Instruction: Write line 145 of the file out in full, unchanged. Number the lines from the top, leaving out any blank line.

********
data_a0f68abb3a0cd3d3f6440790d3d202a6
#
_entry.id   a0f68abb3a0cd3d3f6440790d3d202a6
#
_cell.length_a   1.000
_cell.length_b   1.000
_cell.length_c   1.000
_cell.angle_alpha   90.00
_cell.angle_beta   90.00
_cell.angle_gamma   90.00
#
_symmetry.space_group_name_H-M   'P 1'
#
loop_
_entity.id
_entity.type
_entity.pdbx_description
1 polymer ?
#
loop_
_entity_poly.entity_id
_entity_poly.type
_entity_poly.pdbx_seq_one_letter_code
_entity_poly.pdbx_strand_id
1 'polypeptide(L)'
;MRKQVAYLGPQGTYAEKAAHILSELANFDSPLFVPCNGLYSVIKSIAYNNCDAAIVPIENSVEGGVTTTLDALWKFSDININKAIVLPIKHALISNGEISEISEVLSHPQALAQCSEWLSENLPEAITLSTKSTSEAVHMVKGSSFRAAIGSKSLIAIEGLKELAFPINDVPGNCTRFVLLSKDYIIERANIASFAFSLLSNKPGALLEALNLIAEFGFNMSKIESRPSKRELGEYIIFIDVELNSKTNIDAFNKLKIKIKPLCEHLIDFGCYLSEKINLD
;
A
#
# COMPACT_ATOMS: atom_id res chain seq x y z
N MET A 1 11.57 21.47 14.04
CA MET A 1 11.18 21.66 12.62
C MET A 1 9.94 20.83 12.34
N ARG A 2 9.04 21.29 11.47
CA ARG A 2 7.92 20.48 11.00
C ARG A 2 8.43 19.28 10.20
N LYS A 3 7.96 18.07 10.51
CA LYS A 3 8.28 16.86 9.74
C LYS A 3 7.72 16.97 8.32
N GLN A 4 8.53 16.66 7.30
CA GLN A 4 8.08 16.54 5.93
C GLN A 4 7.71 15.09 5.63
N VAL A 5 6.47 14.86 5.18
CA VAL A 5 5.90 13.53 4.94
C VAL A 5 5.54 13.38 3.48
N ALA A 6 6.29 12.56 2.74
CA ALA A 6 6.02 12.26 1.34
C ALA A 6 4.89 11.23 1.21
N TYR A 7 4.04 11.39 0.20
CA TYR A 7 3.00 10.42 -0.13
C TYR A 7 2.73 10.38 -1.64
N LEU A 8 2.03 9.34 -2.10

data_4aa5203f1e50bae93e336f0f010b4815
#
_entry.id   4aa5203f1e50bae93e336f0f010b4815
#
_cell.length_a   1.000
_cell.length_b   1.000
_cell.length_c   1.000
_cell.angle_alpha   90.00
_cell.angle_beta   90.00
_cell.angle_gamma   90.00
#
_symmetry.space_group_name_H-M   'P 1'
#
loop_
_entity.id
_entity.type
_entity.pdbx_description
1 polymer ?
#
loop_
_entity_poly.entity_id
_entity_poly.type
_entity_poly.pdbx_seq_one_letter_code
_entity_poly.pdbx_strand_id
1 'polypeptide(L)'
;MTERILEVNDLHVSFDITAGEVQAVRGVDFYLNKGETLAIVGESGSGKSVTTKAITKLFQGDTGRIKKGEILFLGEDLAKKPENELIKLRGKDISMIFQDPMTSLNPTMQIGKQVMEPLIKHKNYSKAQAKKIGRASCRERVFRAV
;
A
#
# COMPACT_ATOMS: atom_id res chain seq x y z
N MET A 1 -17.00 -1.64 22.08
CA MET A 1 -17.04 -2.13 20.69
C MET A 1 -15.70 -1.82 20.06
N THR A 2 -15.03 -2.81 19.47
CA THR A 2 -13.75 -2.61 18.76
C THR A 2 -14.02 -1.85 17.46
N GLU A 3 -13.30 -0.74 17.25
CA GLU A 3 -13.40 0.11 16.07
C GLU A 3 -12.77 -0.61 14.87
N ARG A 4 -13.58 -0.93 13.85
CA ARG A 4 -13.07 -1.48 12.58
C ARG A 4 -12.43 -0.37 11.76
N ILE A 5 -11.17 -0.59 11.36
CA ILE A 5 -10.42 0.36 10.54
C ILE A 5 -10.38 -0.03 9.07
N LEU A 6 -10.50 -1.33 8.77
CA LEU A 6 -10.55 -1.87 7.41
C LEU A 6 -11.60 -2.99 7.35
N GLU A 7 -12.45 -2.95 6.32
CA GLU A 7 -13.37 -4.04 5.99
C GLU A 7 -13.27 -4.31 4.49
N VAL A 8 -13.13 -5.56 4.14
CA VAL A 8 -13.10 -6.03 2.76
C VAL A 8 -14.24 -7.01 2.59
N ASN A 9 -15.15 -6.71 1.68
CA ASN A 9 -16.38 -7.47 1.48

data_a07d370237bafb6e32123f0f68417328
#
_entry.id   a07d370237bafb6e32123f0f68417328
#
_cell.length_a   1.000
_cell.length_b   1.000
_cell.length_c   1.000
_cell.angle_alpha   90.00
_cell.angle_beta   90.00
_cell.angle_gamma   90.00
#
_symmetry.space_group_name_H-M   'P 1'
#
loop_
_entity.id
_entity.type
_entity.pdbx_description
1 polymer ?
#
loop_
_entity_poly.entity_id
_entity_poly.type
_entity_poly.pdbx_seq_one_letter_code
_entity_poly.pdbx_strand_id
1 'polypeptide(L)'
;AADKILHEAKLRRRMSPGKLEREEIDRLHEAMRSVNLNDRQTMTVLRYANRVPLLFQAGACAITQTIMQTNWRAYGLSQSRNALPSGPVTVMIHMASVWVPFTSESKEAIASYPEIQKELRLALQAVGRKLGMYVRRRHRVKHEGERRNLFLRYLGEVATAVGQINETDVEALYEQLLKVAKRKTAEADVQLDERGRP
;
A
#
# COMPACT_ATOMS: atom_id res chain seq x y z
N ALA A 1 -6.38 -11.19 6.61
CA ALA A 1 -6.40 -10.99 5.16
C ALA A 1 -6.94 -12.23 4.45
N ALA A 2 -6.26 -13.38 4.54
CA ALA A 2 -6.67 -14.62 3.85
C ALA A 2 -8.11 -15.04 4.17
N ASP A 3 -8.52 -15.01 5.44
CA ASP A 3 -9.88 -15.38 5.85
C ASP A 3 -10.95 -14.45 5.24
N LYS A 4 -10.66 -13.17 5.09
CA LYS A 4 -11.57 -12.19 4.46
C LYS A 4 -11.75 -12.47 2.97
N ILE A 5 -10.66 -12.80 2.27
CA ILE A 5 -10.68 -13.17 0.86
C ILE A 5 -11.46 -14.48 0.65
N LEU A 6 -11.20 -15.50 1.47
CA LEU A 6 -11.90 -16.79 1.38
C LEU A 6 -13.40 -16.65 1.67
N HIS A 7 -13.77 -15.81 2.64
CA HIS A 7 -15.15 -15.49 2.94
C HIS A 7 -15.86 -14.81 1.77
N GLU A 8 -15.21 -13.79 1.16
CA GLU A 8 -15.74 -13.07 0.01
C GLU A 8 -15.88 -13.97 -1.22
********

N ASP A 3 -8.52 -15.01 5.44